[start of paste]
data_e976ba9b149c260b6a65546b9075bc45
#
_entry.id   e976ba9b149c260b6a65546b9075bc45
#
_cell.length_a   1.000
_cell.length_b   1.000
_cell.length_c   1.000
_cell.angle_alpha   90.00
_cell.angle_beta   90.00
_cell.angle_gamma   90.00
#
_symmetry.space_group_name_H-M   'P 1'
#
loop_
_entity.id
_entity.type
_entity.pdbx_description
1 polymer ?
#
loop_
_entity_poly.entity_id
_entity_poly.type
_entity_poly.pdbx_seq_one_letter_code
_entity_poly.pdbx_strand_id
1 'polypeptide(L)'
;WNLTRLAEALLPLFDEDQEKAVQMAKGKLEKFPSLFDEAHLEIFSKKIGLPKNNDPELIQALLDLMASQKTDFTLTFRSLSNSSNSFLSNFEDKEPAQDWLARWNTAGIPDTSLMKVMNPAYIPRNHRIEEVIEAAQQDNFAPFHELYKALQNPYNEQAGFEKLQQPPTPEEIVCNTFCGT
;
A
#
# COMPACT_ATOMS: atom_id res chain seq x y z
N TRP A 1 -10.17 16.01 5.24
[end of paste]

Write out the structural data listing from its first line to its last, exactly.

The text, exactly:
data_e976ba9b149c260b6a65546b9075bc45
#
_entry.id   e976ba9b149c260b6a65546b9075bc45
#
_cell.length_a   1.000
_cell.length_b   1.000
_cell.length_c   1.000
_cell.angle_alpha   90.00
_cell.angle_beta   90.00
_cell.angle_gamma   90.00
#
_symmetry.space_group_name_H-M   'P 1'
#
loop_
_entity.id
_entity.type
_entity.pdbx_description
1 polymer ?
#
loop_
_entity_poly.entity_id
_entity_poly.type
_entity_poly.pdbx_seq_one_letter_code
_entity_poly.pdbx_strand_id
1 'polypeptide(L)'
;WNLTRLAEALLPLFDEDQEKAVQMAKGKLEKFPSLFDEAHLEIFSKKIGLPKNNDPELIQALLDLMASQKTDFTLTFRSLSNSSNSFLSNFEDKEPAQDWLARWNTAGIPDTSLMKVMNPAYIPRNHRIEEVIEAAQQDNFAPFHELYKALQNPYNEQAGFEKLQQPPTPEEIVCNTFCGT
;
A
#
# COMPACT_ATOMS: atom_id res chain seq x y z
N TRP A 1 -10.17 16.01 5.24